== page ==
America was a more hopeful and less-divided nation when everybody hated surfers, and that’s just a sociological fact. You could still be against the blacks, pinkos, and libbers, but venom directed at surfers was venom removed from other repressed groups, and you don’t have to connect many dots before realizing that hodads and gremmies gave us the Civil Rights Act. I mentioned attack-dog interviewer Joe Pyne a couple weeks ago in the Sunday Joint featuring Walt “Mr. Surfer” Phillps,” and even quoted Pyne briefly, but let’s circle back for a closer look at just how hard Joe came at poor Walt—and surfing in general—on what was a nationally-syndicated TV show with a viewership in the millions. I’m leaving out Walt’s surf-defending replies (which are very good), so this is pure uncut Pyne:
“Some people call surfing a madness, some call it a sport, others claim it’s a way of committing suicide, and still others a reason for young people to get together for the purpose of promiscuity, drinking and smoking marijuana.”
“What is it about surfing, which seems to be a sport that would keep you quite clean, that draws so many dirty characters?”
“Are you aware of the fact that there was a complaint made about surfers, in the past year, that they were embedding razor blades in their surfboards and using them to injure people on the beach?”
Read the entire spiteful thing here.
Paul Evans at Stab recently had fun poking a stick at the nostalgists among us, and for the most part I agree with him. But I can’t be the only one, and I include all you young folk, feeling sentimental for the days when non-surfers gazed upon us with confusion and fear and repressed envy.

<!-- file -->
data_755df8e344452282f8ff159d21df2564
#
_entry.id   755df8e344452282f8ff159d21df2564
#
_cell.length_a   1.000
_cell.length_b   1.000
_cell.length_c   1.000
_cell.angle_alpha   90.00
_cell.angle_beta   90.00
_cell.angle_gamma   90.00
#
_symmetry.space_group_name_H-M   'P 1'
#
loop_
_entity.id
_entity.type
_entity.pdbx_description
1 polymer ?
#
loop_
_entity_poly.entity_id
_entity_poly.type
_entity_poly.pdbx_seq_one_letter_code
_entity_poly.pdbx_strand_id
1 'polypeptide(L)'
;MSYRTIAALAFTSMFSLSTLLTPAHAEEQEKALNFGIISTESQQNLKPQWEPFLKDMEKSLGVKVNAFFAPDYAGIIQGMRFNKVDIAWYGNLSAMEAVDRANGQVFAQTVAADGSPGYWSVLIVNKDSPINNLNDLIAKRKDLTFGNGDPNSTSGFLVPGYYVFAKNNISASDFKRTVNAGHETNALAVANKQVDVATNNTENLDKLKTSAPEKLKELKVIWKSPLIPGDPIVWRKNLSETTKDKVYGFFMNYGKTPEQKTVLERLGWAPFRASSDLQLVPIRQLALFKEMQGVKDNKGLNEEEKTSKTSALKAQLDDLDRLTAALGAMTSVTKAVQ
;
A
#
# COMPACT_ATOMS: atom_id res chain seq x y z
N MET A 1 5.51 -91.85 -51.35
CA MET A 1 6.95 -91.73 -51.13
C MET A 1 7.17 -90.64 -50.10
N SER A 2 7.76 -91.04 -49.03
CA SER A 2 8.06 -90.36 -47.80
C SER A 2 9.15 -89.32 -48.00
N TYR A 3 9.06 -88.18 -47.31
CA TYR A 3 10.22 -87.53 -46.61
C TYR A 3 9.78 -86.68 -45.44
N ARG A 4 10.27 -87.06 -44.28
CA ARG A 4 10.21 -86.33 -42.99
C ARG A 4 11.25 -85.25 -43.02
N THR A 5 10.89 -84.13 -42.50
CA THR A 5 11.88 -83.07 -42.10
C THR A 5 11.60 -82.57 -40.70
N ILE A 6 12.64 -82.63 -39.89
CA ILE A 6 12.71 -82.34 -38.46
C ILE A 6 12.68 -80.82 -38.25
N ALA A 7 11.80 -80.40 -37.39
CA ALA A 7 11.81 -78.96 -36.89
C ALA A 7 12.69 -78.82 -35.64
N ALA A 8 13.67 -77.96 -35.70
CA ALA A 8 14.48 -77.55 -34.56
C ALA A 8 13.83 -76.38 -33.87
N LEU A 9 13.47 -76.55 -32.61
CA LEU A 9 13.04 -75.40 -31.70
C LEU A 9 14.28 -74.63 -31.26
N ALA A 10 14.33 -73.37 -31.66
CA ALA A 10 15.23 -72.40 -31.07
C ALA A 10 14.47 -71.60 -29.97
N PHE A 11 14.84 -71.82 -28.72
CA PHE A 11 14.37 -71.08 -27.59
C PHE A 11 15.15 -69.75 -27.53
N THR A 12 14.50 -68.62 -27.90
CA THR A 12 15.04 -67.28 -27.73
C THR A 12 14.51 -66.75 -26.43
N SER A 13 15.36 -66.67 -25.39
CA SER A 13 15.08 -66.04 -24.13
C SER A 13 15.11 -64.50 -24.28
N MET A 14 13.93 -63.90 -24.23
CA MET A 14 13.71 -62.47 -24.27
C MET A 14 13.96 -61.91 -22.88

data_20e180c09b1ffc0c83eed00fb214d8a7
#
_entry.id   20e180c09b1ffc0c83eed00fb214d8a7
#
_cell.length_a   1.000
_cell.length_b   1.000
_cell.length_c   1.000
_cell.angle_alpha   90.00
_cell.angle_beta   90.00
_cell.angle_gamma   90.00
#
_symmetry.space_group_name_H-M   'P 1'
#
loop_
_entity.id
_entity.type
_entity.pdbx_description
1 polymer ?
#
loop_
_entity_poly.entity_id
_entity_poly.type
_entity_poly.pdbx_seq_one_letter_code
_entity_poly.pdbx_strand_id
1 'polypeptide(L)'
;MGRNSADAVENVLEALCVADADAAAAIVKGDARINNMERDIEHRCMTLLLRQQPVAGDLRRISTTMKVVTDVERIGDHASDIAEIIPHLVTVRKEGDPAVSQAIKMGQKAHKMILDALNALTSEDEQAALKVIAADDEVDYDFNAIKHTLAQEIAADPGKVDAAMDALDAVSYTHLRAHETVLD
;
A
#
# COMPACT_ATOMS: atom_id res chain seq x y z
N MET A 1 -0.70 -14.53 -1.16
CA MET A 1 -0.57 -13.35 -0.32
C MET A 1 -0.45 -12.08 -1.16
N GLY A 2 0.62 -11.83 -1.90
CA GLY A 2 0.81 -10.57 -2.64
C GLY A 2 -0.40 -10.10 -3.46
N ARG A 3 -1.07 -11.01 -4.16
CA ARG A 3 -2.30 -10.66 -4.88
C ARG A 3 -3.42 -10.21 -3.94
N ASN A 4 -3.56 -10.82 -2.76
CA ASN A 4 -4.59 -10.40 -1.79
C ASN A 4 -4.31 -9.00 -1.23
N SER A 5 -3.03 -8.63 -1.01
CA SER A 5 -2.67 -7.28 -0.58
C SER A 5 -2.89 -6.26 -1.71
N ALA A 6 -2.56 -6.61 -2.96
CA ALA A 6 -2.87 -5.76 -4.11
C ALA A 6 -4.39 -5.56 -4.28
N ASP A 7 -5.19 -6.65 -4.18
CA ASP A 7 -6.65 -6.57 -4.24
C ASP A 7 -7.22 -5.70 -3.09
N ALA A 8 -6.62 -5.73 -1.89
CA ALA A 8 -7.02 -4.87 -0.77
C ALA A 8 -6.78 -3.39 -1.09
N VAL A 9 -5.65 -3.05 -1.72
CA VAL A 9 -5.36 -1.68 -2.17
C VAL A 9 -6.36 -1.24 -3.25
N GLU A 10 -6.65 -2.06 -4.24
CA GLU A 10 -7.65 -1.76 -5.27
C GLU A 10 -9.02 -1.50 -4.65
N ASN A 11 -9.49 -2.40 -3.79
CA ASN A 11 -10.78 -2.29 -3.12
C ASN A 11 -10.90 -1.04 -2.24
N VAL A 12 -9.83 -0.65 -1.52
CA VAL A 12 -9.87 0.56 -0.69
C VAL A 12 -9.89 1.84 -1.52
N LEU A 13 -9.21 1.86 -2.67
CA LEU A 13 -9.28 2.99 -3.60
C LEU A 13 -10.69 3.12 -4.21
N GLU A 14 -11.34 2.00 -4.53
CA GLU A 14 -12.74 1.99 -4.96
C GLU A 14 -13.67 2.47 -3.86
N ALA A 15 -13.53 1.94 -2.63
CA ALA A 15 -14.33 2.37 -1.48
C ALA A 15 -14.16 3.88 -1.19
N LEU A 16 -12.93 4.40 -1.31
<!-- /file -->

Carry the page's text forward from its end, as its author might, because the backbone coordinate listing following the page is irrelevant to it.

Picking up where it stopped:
Surfing was in the picture but not dead-center during the 1963 Aussie crackdown on the Stomp. I myself have never Stomped—only because it wasn’t a thing in my disco-loving teens, not for lack of coordination, as would be the case with, say, the jitterbug. Anybody can stomp. There may be small differences between the Stomp, the Bristol Stomp, and the Surfer Stomp, but all three fit comfortably within the description, as one cultural historian put it, as “the world’s simplest modern dance.” Two stomps with the right foot, two with the left, repeat until Dick Dale finishes his set or blows an amp, whichever comes first.
“Critics of the stomp say it is weird and undignified,” we hear at the start of this amazing Australian Broadcast Corporation newsreel, which goes on to note that “the Stomp is in trouble.” How much trouble? Judge for yourself in this ripped-from-the-headlines Aussie Stomp ’63 recap. It is mostly a smile-worthy generational bunfight, with the oldsters finger-wagging the barefoot teens who are about six months away from their first Beatle shrieks. But look out! here comes M. E. Orton of Hazelbrook who notes, in a letter to the Sydney Morning Herald, that “Stomp dances are taken from the dark races,” followed by Earnest Goodman of Bondi, who gets more specific with his racism by asking, “What prehistoric custom will our teenagers rediscover next? Human sacrifice, cannibalism, bone-pointing, or head-shrinking?” (I don’t know what “bone-pointing” is, but I’ll guess it is hex-related, in which case blame the folkies ’cause Pete Seeger had already put a zombie mojo on Melbourne’s youth. Watch till the end.)